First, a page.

I just bought the book Great Good Desserts and would like to try out some of the recipes, but I am clueless as to where to get some of the ingredients, what they look like, where to look in the store, etc... I am assuming I will be able to find most of these things at Whole Foods, as the tiny organic/ health food section at my neighborhood grocery store did not have them.
Can somebody please tell me what to look for, what form these ingredients are (powder, solid, etc...) and just a general idea of what I'm doing. Thanks!
Whole Wheat Pastry Flour (is this different from regular whole wheat flour)
Barley Malt (??)
Maple Sugar (??)
Blanched/ Pressed Tofu (There are so many different kinds, lite, silk, etc... And, is blanched/ pressed something I do to it, or do I buy it that way??
Any ideas? Thanks!
I have the same book, and so far have been able to find most of the stuff at Whole Foods.
Whole wheat pastry flour can either be found at the baking section in bags, or you can find them at the bulk bins section.
I have not used barley malt yet; arrowroot can also be found at the bulk bin.
I also did not find maple sugar, but you can sub with Sucanat, or even maple syrup.
The tofu you buy in containers (they will tell you if it's soft, firm, extra firm or silken), and then you have to blanch and press them yourself, there's a page in the book that tells you how to do it.
The staff at Whole Foods can easily help you locate these items.
Whole Wheat Pastry Flour - Look in the bulk bins at Whole Foods, or you can buy it in bags in the dry grains/flour section.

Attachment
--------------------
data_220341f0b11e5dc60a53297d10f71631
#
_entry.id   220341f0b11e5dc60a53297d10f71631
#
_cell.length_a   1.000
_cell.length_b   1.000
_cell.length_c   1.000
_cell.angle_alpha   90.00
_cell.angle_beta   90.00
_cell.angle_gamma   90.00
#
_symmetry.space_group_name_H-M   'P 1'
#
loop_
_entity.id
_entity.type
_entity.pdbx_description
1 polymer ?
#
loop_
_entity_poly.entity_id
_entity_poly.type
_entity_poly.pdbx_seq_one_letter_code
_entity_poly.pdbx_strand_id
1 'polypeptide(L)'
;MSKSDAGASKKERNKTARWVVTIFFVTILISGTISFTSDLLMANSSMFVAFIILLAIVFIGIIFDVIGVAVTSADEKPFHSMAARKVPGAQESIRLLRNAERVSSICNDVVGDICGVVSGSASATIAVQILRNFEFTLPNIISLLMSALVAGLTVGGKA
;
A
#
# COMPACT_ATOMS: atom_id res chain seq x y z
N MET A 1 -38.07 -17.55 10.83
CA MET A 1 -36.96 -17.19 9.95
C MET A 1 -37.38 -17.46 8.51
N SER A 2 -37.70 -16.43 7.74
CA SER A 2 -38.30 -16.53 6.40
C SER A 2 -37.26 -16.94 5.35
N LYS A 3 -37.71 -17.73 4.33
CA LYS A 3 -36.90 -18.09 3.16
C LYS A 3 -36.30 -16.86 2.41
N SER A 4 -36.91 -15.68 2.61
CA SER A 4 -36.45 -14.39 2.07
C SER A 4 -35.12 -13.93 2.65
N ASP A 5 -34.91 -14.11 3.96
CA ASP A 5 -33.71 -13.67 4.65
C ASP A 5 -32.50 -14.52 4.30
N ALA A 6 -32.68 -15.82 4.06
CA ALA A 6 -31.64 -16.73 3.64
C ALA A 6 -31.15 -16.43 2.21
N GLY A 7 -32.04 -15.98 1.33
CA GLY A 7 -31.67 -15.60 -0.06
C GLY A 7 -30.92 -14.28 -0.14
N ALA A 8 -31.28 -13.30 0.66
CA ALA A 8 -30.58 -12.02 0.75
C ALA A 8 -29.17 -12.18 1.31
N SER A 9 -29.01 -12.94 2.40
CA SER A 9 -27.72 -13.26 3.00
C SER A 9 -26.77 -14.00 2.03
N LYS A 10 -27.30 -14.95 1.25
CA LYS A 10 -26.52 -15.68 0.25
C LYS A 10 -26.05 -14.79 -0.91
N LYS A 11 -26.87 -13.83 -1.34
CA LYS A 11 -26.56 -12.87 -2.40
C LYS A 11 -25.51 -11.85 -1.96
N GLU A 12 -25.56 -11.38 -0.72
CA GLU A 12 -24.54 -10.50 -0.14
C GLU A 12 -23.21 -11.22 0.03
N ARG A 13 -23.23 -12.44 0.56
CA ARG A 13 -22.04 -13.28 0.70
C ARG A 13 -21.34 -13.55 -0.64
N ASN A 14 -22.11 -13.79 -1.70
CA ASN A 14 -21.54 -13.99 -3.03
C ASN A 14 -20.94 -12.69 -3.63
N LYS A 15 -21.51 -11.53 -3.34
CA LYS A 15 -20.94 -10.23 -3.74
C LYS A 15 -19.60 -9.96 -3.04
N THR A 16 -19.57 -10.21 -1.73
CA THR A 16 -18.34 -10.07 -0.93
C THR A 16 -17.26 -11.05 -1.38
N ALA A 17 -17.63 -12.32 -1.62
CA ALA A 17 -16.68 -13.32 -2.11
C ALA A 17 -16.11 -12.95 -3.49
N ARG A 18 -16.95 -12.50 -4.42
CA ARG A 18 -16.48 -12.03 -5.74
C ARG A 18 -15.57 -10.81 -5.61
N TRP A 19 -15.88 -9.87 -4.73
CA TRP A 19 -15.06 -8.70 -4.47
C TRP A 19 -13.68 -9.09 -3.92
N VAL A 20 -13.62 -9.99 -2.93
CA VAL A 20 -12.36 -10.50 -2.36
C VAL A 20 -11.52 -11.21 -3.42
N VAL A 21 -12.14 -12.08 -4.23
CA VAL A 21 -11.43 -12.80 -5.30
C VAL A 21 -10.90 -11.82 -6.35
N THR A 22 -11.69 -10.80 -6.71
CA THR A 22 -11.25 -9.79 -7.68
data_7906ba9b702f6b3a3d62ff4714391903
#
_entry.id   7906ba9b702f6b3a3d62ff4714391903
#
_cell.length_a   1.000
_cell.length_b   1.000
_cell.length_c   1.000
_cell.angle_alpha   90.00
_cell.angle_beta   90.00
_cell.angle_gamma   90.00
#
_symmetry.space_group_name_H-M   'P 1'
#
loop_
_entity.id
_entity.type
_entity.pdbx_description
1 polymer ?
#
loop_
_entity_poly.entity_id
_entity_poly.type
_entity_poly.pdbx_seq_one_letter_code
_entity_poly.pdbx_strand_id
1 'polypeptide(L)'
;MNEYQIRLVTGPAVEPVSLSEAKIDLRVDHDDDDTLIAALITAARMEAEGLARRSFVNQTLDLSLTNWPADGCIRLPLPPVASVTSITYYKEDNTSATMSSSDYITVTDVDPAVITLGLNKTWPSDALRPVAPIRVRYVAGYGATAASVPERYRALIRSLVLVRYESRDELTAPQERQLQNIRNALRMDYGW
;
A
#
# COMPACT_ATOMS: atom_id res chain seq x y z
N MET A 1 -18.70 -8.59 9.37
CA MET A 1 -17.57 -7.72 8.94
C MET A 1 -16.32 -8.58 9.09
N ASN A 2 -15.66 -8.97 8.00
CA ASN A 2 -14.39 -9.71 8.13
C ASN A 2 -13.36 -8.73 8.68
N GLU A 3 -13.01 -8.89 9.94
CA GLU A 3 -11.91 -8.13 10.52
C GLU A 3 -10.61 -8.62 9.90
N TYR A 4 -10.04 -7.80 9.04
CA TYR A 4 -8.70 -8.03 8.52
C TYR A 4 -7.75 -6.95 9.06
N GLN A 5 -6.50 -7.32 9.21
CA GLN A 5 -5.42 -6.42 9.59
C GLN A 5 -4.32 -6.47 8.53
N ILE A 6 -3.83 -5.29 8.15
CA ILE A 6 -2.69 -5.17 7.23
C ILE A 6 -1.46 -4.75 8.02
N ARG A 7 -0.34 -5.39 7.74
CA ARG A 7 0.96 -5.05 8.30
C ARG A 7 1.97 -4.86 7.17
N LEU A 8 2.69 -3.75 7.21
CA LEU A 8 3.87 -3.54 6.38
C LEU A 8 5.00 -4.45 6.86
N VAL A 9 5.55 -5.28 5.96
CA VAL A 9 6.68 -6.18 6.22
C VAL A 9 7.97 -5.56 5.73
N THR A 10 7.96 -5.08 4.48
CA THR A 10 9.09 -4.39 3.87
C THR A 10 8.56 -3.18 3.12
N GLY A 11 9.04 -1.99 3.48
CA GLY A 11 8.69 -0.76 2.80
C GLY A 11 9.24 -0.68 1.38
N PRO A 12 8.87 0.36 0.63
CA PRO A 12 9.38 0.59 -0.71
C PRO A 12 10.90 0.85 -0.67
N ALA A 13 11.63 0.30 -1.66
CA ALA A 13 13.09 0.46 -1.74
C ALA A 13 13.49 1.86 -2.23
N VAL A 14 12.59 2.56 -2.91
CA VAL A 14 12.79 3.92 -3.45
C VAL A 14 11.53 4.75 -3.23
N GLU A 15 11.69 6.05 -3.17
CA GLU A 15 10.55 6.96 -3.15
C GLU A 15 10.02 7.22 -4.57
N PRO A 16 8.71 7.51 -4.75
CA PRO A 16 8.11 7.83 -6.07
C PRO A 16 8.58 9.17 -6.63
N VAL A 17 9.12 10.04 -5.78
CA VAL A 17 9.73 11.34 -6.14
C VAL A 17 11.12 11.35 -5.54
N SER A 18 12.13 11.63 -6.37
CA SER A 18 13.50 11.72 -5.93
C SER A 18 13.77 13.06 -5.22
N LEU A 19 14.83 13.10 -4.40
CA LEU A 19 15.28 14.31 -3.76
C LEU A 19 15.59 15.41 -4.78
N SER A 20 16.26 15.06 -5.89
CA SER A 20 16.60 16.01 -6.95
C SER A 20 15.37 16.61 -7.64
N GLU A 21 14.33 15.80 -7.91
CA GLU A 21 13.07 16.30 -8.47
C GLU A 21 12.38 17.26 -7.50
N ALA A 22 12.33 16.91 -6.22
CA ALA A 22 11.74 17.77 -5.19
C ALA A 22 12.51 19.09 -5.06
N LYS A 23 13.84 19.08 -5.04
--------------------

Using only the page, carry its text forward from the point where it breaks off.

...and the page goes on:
Barley Malt - Should be found with the natural sweeteners - I think that it comes powdered.
Arrowroot - A thickening agent. It may be found in small containers in the bulk section. It is a white powder.
Maple sugar - Look in the sweetener section. I think this is granulated.
Blanched/pressed tofu - I would buy firm or extra-firm tofu and press and blanch it myself. To do this, slice the block of tofu in 4 or 5 even slices, arrange on a towel on top of a plate, place another towel on top, top that with another plate, and place in the fridge for an hour or two with some weight resting on top of the plate. When done, blanche the tofu, which I think would be done by placing it in boiling water for a very short amount of time, and then quickly removing it.
Barley malt is a liquid that comes in a jar, in the sweetener section. It's very yummy in peanut butter cookies. The brand name I've seen most often is EdenFoods, which is a very common brand found at health food stores. If you can't find it at the store, you can buy it directly from EdenFood's website:
King Arthur makes a ww pastry flour (unbleached), and you can find it a most mainstream supermarkets. They also make a coarser ww flour called "traditional", which is very yummy in baked goods. You can also find it in bulk.
If you can't find arrowroot in the bulk section, look in the bulk herbs section. If all else fails you can substitute corn starch.
Here's a quick unscientific guide on tofu. Silken tofu is great for making sauces like soy mayo, in soups, or eaten raw. Firm is best for stir fry's, scrambled egg substitutes, marinating, etc.
edited to add: BTW King Arthur flour is employee owned.
Thanks everyone! I'm gonna print this thread and take it to Whole Foods with me...I wish it wasn't so far away.
BTW, I have that book, and I always cheat. I never blanch my tofu, and depending on what brand I get, I sometimes don't even press it. With Nasoya and other major brands, I press when the recipe calls for it, but when I get "Local Tofu" from Nyack, NY, I don't press. It's so firm to begin with. I love that tofu. The recipes always taste great anyway. It's really a good book. That chocolate sauce is to die for.
I think I would blanch my tofu if I got it from a bulk bin or bought it in a big bulk food service type container (which is probably what the author does).
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